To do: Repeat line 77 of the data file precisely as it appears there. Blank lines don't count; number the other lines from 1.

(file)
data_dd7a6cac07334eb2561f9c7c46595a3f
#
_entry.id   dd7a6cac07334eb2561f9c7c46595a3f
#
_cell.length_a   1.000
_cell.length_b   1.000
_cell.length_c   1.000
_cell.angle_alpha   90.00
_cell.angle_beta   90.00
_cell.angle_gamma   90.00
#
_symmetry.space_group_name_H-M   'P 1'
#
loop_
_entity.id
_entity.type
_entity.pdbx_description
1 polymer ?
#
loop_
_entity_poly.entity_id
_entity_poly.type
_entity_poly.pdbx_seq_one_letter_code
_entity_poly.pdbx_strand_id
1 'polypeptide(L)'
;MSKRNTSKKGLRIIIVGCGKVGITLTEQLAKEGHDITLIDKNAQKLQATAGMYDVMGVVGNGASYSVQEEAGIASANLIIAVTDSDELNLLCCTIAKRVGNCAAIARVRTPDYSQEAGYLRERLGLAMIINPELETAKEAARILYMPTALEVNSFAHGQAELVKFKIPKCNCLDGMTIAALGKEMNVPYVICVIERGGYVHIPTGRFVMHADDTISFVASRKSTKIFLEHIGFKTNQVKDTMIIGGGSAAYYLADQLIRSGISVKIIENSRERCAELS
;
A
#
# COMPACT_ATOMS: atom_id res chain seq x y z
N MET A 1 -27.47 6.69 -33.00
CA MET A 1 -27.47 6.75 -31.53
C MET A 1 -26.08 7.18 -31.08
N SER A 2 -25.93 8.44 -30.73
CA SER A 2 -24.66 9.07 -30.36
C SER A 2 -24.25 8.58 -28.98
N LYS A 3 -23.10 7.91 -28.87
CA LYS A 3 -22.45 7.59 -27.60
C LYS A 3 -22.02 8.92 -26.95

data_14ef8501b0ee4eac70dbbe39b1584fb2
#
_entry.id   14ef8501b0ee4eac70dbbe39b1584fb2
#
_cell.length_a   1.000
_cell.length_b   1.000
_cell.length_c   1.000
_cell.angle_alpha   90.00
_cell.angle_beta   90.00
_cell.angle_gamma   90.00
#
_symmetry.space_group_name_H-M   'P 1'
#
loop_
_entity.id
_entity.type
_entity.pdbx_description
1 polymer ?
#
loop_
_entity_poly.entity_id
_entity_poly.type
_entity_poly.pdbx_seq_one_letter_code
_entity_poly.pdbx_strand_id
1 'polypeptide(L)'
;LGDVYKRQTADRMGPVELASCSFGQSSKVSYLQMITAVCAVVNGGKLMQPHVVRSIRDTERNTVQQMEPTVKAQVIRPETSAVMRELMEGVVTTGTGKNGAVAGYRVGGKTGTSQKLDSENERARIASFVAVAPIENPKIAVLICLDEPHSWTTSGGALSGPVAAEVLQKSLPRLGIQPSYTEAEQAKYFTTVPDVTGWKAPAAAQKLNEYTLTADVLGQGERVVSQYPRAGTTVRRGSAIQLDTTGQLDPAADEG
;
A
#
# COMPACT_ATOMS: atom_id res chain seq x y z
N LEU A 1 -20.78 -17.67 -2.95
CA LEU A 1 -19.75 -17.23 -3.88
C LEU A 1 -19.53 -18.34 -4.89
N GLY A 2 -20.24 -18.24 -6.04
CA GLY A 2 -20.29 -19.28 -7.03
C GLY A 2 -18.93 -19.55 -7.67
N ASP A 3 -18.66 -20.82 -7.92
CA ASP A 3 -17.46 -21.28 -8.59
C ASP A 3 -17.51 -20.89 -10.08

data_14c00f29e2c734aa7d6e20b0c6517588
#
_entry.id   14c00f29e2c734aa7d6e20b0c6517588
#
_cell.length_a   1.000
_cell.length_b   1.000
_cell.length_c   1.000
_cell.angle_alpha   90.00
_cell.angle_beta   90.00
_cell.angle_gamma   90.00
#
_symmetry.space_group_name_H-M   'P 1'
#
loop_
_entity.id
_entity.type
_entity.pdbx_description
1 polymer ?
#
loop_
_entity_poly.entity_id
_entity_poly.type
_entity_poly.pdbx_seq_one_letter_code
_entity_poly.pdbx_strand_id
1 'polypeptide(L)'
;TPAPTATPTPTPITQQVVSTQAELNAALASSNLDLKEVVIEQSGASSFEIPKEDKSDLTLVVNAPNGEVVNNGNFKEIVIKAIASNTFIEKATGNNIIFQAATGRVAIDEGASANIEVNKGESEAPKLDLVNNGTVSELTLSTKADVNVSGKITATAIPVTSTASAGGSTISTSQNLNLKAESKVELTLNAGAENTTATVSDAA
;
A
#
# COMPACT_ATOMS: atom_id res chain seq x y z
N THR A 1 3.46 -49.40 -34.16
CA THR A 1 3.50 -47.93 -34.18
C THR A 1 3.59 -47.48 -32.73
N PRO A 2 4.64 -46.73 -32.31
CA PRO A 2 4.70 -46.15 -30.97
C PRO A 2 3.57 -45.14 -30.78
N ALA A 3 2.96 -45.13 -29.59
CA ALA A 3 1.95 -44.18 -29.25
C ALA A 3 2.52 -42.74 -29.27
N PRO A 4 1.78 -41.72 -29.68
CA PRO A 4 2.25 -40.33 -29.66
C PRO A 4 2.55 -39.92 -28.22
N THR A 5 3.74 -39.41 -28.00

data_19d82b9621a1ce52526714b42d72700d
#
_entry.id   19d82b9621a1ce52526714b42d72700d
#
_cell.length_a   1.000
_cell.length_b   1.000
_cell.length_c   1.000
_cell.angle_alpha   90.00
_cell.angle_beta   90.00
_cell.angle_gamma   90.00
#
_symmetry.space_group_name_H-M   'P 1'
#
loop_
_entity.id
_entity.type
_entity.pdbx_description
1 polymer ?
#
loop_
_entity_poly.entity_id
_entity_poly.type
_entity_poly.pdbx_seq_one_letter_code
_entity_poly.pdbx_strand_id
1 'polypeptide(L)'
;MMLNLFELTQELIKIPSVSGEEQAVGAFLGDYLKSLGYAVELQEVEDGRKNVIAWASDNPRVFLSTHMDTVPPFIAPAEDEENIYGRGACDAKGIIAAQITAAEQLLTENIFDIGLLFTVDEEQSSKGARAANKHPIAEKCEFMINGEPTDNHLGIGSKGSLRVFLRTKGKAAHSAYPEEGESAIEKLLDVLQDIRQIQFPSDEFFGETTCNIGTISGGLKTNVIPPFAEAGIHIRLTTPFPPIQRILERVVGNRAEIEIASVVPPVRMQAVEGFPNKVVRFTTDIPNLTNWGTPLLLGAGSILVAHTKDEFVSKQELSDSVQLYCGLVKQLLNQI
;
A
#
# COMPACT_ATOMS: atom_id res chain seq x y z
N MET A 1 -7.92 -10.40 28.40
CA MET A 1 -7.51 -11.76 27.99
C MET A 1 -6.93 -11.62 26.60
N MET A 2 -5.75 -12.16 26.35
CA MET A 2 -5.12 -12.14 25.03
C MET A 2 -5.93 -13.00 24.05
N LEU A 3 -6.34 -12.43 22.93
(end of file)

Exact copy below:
CA ASP A 3 -17.46 -21.28 -8.59